Sunday Salon: A Round-up of Online Reading

Sunday Salon

I know it’s Monday morning, but there were technical difficulties last night that prevented me from posting. And my mother would be very disappointed not to have a Sunday Salon this week. So this one’s for you, Mom.

Ever considered trying to write a picture book? Five picture book authors share their advice.

Kira Baker-Doyle has a terrific post about what she really means when she tells her pre-service teachers to trust the process.

George Couros explains how to make Twitter actually work: listen to other people and share their ideas too.

Beth Shaum visits Sarah Anderson’s high school English classroom and shares some insights about her day there. I love seeing a high school teacher reading aloud to her students!

I’m still thinking about some of these 15 Provocative “What Ifs” to Challenge Our Thinking about Teaching & Learning.

Have you ever read any YA lit by indigenous Australian writers? Me neither, but Magabala Books is publishing some titles that sound interesting.

I really want to figure out how to put together and teach a course for English teachers on the teacher narratives and teacher myths that are current in our culture. Evolving English Teacher has a thoughtful post tackling some of those myths.

Evolving English Teacher has another post, Why?, that I’d like to share with some of my colleagues who wonder why our college freshmen struggle to engage in inquiry and rarely show curiosity.

Ellen Oh explains why she won’t be letting her daughter read Eleanor & Park.

Teen Librarian Toolbox has a terrific post on watching the first two seasons of Buffy with her daughter. Makes me think it’s time to start watching the series with my older son.

Paul O. Zelinsky is one of my favorite illustrators, so I enjoyed this peek into his process and work.

Lisa Schroeder explains why she writes about diversity even though she’s scared to get it wrong.

Jen Vincent is so right when she argues that all books count! (Which is why I am currently reading Bailey School Kids books aloud to my older son!)

6 responses to “Sunday Salon: A Round-up of Online Reading”

  1. I loved Baily School Kids, I haven’t read them in a while, but my mom used to read them to me. The story lines in those books were amazing. Your older son will like them. Great choice! 😃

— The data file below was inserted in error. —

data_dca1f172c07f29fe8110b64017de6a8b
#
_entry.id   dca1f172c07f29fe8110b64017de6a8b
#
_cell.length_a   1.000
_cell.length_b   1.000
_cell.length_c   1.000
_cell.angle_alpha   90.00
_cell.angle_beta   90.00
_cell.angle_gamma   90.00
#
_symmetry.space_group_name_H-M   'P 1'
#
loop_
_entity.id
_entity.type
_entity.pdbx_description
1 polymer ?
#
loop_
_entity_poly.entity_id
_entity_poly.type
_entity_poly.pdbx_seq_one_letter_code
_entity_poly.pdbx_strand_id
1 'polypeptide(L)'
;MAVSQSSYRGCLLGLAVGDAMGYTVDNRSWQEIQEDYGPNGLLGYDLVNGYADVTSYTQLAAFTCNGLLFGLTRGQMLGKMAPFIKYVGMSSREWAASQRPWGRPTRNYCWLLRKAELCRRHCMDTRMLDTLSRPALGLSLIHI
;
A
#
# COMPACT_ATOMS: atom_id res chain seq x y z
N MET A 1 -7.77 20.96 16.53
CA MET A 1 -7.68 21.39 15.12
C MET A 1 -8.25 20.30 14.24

2. Thank you for posting this even a bit late. I always enjoy cruising through the links and having exposure to different ideas and also seeing what caught your interest during the week. I just read the blog post in defense of letting kids read even if you yourself think the book is inferior, and it made me wonder why I dislike the Captain Underpants books so much and do not think they are ‘good’ reading for young students, when I was totally willing to have books that I believed were inferior in plot and writing on my classroom library shelves for my struggling teen readers.

    • Did you ever read any of the Cap Underpants books? I have to say, at the sentence level, they are actually very well-written and they read surprisingly well out loud. The plots are good silly fun. Sure, if you dislike toilet humor, they wouldn’t be your thing, but they’re far better quality than some of the other books T. has asked us to read out loud to him! Some of those books (some other series for kids) aren’t just poor quality in terms of writing but they feature such mean-spirited characters, such ungenerous views of people and their motivations.

      • I have only read parts of one of these books, but it was enough for me. (Narrow-minded and judgmental, I know!) Maybe it is the toilet humor–that’s a good easy excuse. I have aged-out of finding this funny–and I’m also wondering if the Captain Underpants books appeal more to boys than girls. I am sure I was a prissy little girl, and now I’m a prissy old lady!! I still think Jen Vincent (and you) makes an excellent point about how reading is reading and all books count.

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